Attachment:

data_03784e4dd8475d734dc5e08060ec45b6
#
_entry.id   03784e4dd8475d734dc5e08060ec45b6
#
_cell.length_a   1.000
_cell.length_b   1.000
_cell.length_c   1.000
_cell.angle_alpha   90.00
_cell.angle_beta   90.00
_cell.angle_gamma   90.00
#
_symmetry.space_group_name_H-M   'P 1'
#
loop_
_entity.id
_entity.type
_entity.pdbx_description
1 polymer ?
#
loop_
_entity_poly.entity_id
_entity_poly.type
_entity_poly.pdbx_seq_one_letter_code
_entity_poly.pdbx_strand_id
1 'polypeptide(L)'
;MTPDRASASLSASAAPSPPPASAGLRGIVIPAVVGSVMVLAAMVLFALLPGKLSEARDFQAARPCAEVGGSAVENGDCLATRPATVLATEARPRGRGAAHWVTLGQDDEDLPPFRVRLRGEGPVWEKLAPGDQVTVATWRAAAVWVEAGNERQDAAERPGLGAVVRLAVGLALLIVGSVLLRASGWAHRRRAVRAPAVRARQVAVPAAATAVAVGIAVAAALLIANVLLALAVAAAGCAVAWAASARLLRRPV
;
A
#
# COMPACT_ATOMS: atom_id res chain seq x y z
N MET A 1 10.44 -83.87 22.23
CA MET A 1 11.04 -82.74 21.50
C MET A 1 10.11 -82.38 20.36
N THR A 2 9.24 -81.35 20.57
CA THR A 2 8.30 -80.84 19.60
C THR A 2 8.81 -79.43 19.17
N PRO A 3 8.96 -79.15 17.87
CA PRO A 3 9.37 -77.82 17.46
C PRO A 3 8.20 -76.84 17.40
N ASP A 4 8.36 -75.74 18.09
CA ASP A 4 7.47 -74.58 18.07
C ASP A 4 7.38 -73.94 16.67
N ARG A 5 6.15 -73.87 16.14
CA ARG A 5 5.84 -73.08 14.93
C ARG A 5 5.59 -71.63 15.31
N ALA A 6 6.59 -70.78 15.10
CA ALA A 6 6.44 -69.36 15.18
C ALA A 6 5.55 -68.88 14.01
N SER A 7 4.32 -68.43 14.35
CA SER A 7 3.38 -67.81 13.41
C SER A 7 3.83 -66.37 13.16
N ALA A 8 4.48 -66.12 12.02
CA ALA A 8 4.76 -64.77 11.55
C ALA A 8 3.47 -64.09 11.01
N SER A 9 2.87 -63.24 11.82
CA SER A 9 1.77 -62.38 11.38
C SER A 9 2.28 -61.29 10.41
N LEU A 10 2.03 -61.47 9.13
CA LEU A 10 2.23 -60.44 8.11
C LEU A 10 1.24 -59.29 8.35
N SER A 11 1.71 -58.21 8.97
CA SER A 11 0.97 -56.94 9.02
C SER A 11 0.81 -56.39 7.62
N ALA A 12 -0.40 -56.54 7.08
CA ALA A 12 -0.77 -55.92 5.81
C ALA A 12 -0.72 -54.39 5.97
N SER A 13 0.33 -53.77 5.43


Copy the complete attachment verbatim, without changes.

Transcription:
data_03784e4dd8475d734dc5e08060ec45b6
#
_entry.id   03784e4dd8475d734dc5e08060ec45b6
#
_cell.length_a   1.000
_cell.length_b   1.000
_cell.length_c   1.000
_cell.angle_alpha   90.00
_cell.angle_beta   90.00
_cell.angle_gamma   90.00
#
_symmetry.space_group_name_H-M   'P 1'
#
loop_
_entity.id
_entity.type
_entity.pdbx_description
1 polymer ?
#
loop_
_entity_poly.entity_id
_entity_poly.type
_entity_poly.pdbx_seq_one_letter_code
_entity_poly.pdbx_strand_id
1 'polypeptide(L)'
;MTPDRASASLSASAAPSPPPASAGLRGIVIPAVVGSVMVLAAMVLFALLPGKLSEARDFQAARPCAEVGGSAVENGDCLATRPATVLATEARPRGRGAAHWVTLGQDDEDLPPFRVRLRGEGPVWEKLAPGDQVTVATWRAAAVWVEAGNERQDAAERPGLGAVVRLAVGLALLIVGSVLLRASGWAHRRRAVRAPAVRARQVAVPAAATAVAVGIAVAAALLIANVLLALAVAAAGCAVAWAASARLLRRPV
;
A
#
# COMPACT_ATOMS: atom_id res chain seq x y z
N MET A 1 10.44 -83.87 22.23
CA MET A 1 11.04 -82.74 21.50
C MET A 1 10.11 -82.38 20.36
N THR A 2 9.24 -81.35 20.57
CA THR A 2 8.30 -80.84 19.60
C THR A 2 8.81 -79.43 19.17
N PRO A 3 8.96 -79.15 17.87
CA PRO A 3 9.37 -77.82 17.46
C PRO A 3 8.20 -76.84 17.40
N ASP A 4 8.36 -75.74 18.09
CA ASP A 4 7.47 -74.58 18.07
C ASP A 4 7.38 -73.94 16.67
N ARG A 5 6.15 -73.87 16.14
CA ARG A 5 5.84 -73.08 14.93
C ARG A 5 5.59 -71.63 15.31
N ALA A 6 6.59 -70.78 15.10
CA ALA A 6 6.44 -69.36 15.18
C ALA A 6 5.55 -68.88 14.01
N SER A 7 4.32 -68.43 14.35
CA SER A 7 3.38 -67.81 13.41
C SER A 7 3.83 -66.37 13.16
N ALA A 8 4.48 -66.12 12.02
CA ALA A 8 4.76 -64.77 11.55
C ALA A 8 3.47 -64.09 11.01
N SER A 9 2.87 -63.24 11.82
CA SER A 9 1.77 -62.38 11.38
C SER A 9 2.28 -61.29 10.41
N LEU A 10 2.03 -61.47 9.13
CA LEU A 10 2.23 -60.44 8.11
C LEU A 10 1.24 -59.29 8.35
N SER A 11 1.71 -58.21 8.97
CA SER A 11 0.97 -56.94 9.02
C SER A 11 0.81 -56.39 7.62
N ALA A 12 -0.40 -56.54 7.08
CA ALA A 12 -0.77 -55.92 5.81
C ALA A 12 -0.72 -54.39 5.97
N SER A 13 0.33 -53.77 5.43